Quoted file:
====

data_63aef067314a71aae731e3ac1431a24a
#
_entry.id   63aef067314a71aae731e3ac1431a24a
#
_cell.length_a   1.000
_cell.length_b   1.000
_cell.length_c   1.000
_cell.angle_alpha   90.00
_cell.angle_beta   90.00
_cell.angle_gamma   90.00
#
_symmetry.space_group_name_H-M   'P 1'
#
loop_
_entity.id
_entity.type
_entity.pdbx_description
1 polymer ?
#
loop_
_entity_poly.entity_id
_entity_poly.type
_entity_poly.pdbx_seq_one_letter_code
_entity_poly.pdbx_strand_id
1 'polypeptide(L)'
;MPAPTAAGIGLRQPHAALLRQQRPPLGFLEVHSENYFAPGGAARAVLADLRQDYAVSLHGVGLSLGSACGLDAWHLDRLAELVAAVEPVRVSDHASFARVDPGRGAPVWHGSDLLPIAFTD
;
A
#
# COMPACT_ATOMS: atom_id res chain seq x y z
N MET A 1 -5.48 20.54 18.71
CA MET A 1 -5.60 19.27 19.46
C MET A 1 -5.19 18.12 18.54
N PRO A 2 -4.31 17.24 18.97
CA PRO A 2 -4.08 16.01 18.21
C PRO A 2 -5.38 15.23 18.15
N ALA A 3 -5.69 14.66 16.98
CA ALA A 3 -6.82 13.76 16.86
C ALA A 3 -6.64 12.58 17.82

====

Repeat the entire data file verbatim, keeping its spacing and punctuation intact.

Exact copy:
data_63aef067314a71aae731e3ac1431a24a
#
_entry.id   63aef067314a71aae731e3ac1431a24a
#
_cell.length_a   1.000
_cell.length_b   1.000
_cell.length_c   1.000
_cell.angle_alpha   90.00
_cell.angle_beta   90.00
_cell.angle_gamma   90.00
#
_symmetry.space_group_name_H-M   'P 1'
#
loop_
_entity.id
_entity.type
_entity.pdbx_description
1 polymer ?
#
loop_
_entity_poly.entity_id
_entity_poly.type
_entity_poly.pdbx_seq_one_letter_code
_entity_poly.pdbx_strand_id
1 'polypeptide(L)'
;MPAPTAAGIGLRQPHAALLRQQRPPLGFLEVHSENYFAPGGAARAVLADLRQDYAVSLHGVGLSLGSACGLDAWHLDRLAELVAAVEPVRVSDHASFARVDPGRGAPVWHGSDLLPIAFTD
;
A
#
# COMPACT_ATOMS: atom_id res chain seq x y z
N MET A 1 -5.48 20.54 18.71
CA MET A 1 -5.60 19.27 19.46
C MET A 1 -5.19 18.12 18.54
N PRO A 2 -4.31 17.24 18.97
CA PRO A 2 -4.08 16.01 18.21
C PRO A 2 -5.38 15.23 18.15
N ALA A 3 -5.69 14.66 16.98
CA ALA A 3 -6.82 13.76 16.86
C ALA A 3 -6.64 12.58 17.82